Friday 15 December 2017

Vive la France - celebrating their patriotic icons

Jean Marie Leclair
Jean Marie Leclair

George Hamilton

To France for a couple of musical yarns, about two very different personalities who both happened to be born on this date. Claude Rouget de Lisle was an early one-hit wonder.

His lasting achievement was composing what would become the national anthem of France – La Marseillaise.

It really should have been called Le Strasbourgeois, for it wasn't in the south of France but in the city in Alsace that would become the seat of the European parliament that this revolutionary marching song came to be written.

Rouget de Lisle was a captain in the army there.

He answered the call of the Strasbourg mayor to come up with something stirring that would boost the local battalion's morale.

Rouget de Lisle provided The Battle Hymn of the Army of the Rhine, which caught on immediately. It was perfect marching music, and would become the unofficial anthem of the French Revolution.

The song got the name when a band of auxiliaries from the south of France sang it when they marched into Paris to join the revolution. The locals acknowledged it as the volunteers' song, the song of the men from Marseille – La Marseillaise.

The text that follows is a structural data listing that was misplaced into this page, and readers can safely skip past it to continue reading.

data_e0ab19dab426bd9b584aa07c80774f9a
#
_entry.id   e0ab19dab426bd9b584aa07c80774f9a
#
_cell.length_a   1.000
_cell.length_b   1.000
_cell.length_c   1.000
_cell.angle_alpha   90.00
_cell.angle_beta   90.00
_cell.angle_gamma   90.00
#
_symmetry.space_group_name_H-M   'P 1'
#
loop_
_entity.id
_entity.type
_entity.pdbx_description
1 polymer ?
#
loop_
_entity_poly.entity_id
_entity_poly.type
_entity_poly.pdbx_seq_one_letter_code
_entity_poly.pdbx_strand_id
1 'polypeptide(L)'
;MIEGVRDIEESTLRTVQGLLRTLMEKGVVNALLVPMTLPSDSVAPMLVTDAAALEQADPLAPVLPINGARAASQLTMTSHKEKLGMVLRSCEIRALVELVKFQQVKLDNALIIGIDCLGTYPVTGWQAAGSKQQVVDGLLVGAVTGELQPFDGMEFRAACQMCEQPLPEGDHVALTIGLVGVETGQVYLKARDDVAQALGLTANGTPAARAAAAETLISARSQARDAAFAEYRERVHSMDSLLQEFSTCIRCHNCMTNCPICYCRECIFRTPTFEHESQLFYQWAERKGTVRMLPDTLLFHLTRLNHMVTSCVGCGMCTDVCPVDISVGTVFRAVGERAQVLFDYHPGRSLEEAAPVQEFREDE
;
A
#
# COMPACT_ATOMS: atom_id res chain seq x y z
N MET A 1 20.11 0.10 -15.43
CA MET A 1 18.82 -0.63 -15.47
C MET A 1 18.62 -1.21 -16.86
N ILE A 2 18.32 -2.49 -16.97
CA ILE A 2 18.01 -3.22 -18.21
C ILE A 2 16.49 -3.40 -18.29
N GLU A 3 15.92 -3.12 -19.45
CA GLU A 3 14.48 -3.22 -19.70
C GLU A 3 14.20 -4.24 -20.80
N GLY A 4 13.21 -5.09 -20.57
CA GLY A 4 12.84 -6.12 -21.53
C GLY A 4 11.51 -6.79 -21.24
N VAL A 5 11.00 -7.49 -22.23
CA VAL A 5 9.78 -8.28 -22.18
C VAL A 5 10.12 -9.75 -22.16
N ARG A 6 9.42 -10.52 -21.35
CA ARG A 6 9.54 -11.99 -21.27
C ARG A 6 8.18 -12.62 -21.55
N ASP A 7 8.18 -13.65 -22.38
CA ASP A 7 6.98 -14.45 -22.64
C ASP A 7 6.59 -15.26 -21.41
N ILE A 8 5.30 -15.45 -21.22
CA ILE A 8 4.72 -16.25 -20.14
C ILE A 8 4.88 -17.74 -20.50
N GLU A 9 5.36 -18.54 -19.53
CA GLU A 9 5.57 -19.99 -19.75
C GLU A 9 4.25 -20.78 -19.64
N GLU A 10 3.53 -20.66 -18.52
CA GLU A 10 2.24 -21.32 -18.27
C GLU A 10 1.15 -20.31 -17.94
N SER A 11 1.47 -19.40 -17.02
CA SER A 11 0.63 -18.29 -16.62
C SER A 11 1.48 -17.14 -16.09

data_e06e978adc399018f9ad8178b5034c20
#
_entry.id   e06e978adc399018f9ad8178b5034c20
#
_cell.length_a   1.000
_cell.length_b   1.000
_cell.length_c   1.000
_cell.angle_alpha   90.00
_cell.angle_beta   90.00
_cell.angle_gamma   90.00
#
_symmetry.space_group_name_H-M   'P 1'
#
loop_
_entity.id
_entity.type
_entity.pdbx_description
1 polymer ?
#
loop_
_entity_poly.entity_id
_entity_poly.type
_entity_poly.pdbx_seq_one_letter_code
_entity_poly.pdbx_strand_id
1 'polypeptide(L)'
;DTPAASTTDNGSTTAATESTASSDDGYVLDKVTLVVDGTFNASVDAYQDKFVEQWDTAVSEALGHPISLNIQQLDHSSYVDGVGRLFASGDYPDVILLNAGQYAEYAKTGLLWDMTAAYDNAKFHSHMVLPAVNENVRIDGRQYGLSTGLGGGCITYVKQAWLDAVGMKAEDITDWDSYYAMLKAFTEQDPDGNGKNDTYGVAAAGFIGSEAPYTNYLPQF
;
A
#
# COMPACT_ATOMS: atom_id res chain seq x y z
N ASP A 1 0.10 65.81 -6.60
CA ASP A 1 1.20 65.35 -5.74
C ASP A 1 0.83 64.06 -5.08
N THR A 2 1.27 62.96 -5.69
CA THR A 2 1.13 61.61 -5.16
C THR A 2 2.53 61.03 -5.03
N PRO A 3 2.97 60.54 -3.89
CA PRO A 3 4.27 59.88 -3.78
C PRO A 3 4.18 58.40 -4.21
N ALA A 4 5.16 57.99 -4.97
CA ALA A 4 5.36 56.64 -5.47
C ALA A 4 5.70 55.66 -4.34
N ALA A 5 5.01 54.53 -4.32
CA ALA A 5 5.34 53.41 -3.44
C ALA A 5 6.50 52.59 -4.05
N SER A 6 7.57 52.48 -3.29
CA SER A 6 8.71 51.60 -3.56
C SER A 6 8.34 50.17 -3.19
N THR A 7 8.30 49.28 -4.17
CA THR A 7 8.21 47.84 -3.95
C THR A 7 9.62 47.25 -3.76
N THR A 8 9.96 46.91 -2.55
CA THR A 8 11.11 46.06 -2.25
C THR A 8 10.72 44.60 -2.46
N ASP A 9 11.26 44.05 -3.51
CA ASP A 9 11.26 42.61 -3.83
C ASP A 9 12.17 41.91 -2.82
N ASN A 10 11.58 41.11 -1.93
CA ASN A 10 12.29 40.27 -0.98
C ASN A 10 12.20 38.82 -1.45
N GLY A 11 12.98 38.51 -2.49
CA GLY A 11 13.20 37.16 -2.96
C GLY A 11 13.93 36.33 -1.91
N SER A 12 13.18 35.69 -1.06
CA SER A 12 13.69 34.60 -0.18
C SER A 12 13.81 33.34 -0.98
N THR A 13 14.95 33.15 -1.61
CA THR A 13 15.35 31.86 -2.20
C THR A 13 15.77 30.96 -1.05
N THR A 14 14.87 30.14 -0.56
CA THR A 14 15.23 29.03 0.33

The other notable French composer born on this day was around a little earlier. Jean-Marie Leclair (1697-1764) was well known as a violinist as well. He was a big name in his day, performing right across Europe.

Leclair would go down in history as the "angel" of the violin, a reference to a concert he was supposed to have given alongside another contemporary star – the Italian, Pietro Locatelli – both of whose 250th anniversaries are this year.

Locatelli's style was brash and extravagant, Leclair's more subtle, both reflecting their musical backgrounds. Locatelli was said to have performed his elaborations "like the devil", all scratchy excitement. Leclair's more subtle approach earned him his "angel" epithet.

The vivid elegance of Leclair's musical personality resonates through the chamber music that is the greater part of his legacy. His output also included a single opera Scylla et Glaucus, the tale of a water nymph and a sea god from Greek mythology that didn't do terribly well at all but is still championed by exponents of early music. There was also an opera ballet, a form of entertainment popular at the time.

Jean-Marie Leclair came to a sorry end. An evening playing billiards ended when he was stabbed to death. His body was found the following morning by his gardener, who immediately became a suspect. But nobody was ever charged, and the case remains one of music's unsolved mysteries.


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